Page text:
Just a few months ago, New York’s Emmy award-winning governor, Andrew Cuomo, appeared to be riding high. His audaciously titled “American Crisis: Leadership Lessons from the COVID-19 Pandemic” was released to high praise from The Washington Post, which described it as an “impressive road map to dealing with the crisis.” 

Amazon Books made the tome an Editors’ Pick, intoning that Cuomo provided the leadership needed to address the coronavirus threat, “quickly becoming the standard-bearer of the organized response the country desperately needed.” 

The broad, if ill-informed, praise has recently turned into withering criticism, as it’s become clear that Cuomo lied about the number of victims sentenced by his decision to place patients suffering from coronavirus symptoms into New York’s nursing homes.

His prize-winning prose now blames everyone from nursing-home victims’ kin to his rival Mayor de Blasio. Democratic Assemblyman Ron Kim says Cuomo threatened him after he, like the others, called for investigations into Cuomo’s actions.

Faced with criticism, Cuomo has doubled down on his self-praise. That’s a far cry from the path another New York governor, Nelson Rockefeller, took in the 1970s in the midst of another nursing-home scandal.

One of us, then-Assemblyman Andrew Stein, at the time led a two-year investigation into nursing-home corruption and mistreatment and met with the families of abused elders, leading to the creation of a special prosecutor. Rockefeller, a Republican, chose Stein, a Democrat, to head up a commission on the conditions of the elderly.

Like Cuomo, Rockefeller was possessed of a gargantuan ego, but he was secure in his own skin and able to learn from criticism. Together, Stein and Rockefeller improved nursing-home care. But Cuomo has refused to spend time with the victims’ families. He’s no Nelson Rockefeller.

The contrast goes further: Cuomo continually touted New York’s performance — claiming, despite evidence to the contrary, that nursing homes here have done better than those in most other states, while resisting requests for a complete death toll.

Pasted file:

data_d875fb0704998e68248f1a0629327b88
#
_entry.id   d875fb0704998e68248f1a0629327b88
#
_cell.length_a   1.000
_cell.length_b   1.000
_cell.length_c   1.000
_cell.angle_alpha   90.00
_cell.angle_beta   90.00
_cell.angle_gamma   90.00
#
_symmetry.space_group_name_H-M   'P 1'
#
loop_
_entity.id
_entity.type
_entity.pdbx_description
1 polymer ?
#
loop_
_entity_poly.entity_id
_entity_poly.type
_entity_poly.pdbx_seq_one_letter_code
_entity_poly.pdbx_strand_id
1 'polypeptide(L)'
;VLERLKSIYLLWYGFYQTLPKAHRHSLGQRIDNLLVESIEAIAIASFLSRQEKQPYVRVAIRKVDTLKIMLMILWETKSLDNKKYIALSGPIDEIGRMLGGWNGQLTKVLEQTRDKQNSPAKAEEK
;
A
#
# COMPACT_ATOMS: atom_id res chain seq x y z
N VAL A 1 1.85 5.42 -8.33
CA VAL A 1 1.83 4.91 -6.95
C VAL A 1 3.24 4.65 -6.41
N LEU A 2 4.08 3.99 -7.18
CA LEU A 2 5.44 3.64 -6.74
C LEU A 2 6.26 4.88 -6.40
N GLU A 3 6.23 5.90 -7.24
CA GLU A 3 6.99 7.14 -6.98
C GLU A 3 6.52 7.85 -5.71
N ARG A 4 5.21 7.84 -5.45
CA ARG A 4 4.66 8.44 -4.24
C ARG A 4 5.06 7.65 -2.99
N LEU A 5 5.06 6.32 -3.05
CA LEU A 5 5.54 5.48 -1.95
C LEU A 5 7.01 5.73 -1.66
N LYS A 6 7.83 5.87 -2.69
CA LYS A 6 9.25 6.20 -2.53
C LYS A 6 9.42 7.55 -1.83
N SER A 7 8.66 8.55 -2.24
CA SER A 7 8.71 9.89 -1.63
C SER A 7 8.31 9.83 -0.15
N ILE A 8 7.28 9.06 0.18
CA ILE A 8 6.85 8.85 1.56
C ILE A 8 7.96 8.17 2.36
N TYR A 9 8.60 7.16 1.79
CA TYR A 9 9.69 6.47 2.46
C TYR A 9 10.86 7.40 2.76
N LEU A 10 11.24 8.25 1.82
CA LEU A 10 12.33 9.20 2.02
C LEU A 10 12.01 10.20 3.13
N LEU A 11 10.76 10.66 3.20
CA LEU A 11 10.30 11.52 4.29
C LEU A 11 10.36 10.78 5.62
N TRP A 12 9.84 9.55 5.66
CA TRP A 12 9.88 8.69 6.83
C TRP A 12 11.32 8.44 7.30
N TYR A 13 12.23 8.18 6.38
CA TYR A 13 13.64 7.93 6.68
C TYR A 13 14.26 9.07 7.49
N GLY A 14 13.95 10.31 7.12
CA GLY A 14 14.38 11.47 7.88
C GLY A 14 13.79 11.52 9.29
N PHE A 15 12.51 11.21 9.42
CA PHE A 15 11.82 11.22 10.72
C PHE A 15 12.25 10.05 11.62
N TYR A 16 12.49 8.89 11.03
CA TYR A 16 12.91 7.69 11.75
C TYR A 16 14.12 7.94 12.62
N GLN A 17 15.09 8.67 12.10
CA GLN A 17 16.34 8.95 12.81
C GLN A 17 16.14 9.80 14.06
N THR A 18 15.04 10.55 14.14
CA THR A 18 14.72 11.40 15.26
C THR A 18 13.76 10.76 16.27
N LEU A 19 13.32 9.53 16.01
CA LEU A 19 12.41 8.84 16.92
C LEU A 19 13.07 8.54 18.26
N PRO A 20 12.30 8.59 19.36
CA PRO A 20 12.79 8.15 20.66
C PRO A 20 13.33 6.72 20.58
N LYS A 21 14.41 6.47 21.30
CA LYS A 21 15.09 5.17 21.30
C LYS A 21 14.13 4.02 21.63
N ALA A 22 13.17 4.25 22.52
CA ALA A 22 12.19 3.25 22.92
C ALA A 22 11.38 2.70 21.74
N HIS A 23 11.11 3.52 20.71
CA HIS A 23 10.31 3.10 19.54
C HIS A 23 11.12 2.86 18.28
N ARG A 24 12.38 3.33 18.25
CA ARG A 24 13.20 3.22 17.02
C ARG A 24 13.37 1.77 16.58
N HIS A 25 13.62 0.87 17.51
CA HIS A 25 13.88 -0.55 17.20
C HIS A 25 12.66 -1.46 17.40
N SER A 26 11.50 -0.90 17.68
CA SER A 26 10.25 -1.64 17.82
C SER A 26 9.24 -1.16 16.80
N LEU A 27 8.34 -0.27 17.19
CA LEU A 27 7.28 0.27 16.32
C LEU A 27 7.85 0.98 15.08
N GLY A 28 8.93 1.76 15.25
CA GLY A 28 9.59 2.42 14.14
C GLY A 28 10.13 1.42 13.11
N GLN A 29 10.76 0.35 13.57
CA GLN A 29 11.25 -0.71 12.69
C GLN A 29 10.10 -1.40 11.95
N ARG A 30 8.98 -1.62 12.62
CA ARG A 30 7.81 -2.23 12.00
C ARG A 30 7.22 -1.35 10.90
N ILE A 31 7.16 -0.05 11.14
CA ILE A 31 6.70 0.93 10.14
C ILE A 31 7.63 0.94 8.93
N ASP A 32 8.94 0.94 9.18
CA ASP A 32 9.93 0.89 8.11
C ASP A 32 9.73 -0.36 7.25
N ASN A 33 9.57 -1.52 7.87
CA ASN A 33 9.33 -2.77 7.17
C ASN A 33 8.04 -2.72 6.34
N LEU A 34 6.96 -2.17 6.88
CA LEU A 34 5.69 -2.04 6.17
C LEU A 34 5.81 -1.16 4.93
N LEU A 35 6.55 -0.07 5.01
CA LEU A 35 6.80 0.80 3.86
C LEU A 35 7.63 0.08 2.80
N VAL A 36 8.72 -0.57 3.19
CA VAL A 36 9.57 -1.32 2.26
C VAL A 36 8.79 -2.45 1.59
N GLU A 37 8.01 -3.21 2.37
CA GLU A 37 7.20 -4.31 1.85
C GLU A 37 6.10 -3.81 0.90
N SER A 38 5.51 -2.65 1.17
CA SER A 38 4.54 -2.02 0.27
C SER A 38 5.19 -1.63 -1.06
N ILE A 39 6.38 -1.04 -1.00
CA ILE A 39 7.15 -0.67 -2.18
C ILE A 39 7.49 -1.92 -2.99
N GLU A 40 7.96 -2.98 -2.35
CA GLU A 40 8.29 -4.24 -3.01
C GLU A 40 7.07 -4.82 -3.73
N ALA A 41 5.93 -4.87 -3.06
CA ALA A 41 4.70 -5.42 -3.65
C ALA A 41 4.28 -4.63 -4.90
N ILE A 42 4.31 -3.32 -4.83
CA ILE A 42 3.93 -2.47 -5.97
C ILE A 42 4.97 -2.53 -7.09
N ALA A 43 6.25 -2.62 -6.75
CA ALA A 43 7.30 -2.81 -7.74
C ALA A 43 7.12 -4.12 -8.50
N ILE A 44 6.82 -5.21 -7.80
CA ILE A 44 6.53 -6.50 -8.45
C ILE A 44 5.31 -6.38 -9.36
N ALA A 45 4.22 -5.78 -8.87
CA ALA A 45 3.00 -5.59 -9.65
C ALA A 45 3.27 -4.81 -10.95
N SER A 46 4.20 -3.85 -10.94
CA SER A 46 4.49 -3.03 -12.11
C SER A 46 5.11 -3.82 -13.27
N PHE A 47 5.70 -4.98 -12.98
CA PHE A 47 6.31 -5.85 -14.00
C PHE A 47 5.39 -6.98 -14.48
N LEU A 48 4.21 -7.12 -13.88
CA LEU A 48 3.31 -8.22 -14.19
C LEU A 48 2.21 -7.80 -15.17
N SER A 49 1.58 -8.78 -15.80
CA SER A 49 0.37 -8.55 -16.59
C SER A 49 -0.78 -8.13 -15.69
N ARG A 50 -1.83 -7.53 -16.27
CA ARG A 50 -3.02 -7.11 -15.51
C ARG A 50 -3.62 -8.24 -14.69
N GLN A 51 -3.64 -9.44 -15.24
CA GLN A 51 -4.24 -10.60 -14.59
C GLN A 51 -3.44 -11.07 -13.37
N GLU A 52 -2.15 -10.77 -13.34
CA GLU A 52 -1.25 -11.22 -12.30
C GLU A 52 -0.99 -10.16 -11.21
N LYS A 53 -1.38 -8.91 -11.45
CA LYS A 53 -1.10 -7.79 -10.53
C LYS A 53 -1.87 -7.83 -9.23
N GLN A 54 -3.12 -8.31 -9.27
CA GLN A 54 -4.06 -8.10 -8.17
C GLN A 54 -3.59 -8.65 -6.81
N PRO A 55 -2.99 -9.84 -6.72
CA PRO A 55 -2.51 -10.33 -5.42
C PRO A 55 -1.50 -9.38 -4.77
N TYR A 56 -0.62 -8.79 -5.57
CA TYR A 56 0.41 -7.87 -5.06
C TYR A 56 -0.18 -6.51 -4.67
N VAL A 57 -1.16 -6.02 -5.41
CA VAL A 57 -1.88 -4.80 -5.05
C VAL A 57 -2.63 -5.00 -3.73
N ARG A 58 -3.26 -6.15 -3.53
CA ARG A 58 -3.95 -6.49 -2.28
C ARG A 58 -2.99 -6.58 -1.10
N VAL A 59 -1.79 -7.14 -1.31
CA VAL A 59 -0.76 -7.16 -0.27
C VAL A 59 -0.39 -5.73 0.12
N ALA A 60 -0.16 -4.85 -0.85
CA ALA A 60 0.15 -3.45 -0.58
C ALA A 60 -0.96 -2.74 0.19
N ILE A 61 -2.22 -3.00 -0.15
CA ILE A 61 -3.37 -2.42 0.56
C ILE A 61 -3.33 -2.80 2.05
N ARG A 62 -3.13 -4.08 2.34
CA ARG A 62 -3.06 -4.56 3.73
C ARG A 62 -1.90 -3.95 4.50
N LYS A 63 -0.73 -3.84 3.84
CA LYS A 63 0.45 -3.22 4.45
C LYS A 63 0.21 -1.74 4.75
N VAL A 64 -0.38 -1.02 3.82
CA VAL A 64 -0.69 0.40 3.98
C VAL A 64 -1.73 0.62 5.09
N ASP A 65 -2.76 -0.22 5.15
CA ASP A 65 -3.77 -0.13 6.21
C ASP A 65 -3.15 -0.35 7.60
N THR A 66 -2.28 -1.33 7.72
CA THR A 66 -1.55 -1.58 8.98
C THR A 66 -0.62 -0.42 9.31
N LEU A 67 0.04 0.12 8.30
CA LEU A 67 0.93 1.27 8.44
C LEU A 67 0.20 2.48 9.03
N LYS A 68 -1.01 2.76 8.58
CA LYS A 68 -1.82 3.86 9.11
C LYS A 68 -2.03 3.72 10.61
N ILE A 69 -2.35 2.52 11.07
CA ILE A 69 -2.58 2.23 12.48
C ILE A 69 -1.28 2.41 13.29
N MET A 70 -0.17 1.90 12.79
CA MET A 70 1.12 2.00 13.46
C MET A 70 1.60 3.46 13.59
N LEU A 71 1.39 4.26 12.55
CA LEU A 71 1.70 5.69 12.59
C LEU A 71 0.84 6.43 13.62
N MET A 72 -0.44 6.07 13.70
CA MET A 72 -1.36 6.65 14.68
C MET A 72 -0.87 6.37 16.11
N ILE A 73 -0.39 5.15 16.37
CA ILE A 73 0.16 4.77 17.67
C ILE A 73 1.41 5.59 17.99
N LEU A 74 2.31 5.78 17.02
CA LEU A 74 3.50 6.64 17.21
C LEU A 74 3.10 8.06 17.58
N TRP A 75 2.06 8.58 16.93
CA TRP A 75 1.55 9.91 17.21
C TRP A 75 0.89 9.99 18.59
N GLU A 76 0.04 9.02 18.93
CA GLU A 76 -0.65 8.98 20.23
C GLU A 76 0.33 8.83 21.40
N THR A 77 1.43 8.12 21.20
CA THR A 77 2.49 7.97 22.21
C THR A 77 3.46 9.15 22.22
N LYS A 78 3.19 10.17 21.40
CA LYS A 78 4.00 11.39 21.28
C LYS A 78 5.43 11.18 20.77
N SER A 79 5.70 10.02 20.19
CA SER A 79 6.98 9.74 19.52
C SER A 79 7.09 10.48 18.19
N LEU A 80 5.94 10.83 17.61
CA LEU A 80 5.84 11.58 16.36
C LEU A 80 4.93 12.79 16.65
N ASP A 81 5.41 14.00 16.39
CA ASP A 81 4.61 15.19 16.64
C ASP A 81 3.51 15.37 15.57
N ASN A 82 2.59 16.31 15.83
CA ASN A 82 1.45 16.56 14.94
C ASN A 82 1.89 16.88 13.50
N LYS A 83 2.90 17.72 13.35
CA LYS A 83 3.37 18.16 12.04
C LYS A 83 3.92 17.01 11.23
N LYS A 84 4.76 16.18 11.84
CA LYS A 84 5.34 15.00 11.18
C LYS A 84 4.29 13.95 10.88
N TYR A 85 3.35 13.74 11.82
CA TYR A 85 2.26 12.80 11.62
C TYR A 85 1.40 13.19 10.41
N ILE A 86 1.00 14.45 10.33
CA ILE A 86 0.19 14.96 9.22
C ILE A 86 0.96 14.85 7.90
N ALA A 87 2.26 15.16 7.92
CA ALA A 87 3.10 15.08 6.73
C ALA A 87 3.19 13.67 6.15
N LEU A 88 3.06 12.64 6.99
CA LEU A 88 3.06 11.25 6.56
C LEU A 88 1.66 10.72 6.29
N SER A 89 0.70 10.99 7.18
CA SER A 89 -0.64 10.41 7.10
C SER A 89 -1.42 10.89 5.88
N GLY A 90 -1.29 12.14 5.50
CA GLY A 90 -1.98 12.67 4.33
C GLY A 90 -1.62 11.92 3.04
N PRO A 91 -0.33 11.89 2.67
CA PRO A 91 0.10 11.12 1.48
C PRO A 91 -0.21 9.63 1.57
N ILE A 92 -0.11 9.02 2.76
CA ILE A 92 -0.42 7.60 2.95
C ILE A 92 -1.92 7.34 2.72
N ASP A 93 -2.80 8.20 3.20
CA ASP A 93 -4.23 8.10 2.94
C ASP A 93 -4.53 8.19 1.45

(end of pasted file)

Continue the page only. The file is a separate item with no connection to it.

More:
Yet state Attorney General Letitia James, a fellow Democrat, blew the whistle, reporting that Cuomo had sharply underestimated the death toll and that his decision to force COVID-positive patients into nursing homes might’ve pushed up fatalities. 

Cuomo responded by offering what had previously brought him success: two-hour “briefings” in which he asked and answered his own questions, plus cover from CNN, where his brother Chris Cuomo, an anchor, popped softball questions. The governor also once again trotted out his go-to, all-purpose explanation: Evil Orange Man made me do it.

Just days later, top Cuomo aide Melissa DeRosa played another variant of the Orange Man theme — but inadvertently spilled the beans: The state’s death numbers had to be minimized, she suggested, or the Trump people might use them against Cuomo & Co.

Cuomo squirmed: He wasn’t trying to cover up anything, he claimed. It’s just that the state was slow in getting his numbers out, leading to an “informational void” and unfair, unfounded speculation.

Had Cuomo chosen Rockefeller’s path, met with nursing-home families and done the honorable thing, he might’ve come clean and apologized for his errors. Yet in the years since Rockefeller, New York has become a one-party state run by Democrats, so Cuomo might not unreasonably assume he could tough it out — perhaps even eke out a fourth term.

Yet even if Cuomo isn’t held fully to account (as he wasn’t when former US Attorney Preet Bahara refused to indict him, despite considerable evidence of his involvement in the Buffalo Billions scandal), he’ll be nonetheless significantly weakened, assuming he manages to hold on to his office.

On Tuesday, nine Democratic members of the Assembly accused Cuomo of federal obstruction of justice in a letter seeking support to strip him of his COVID-19 emergency powers. There may be no justice for the nursing-home patients, but Cuomo’s other disastrous, ungrounded policies — such as those that needlessly keep restaurants shut — may be brought to a halt. 

The big losers, meanwhile, will be the mindless Democrats who’ve worshiped Cuomo like bobby-soxers.

Andrew Stein was chairman of New York Gov. Nelson Rockefeller’s Nursing Home Commision in 1973 and 1974 and Democratic president of the City Council. Fred Siegel is a contributing editor of City Journal.

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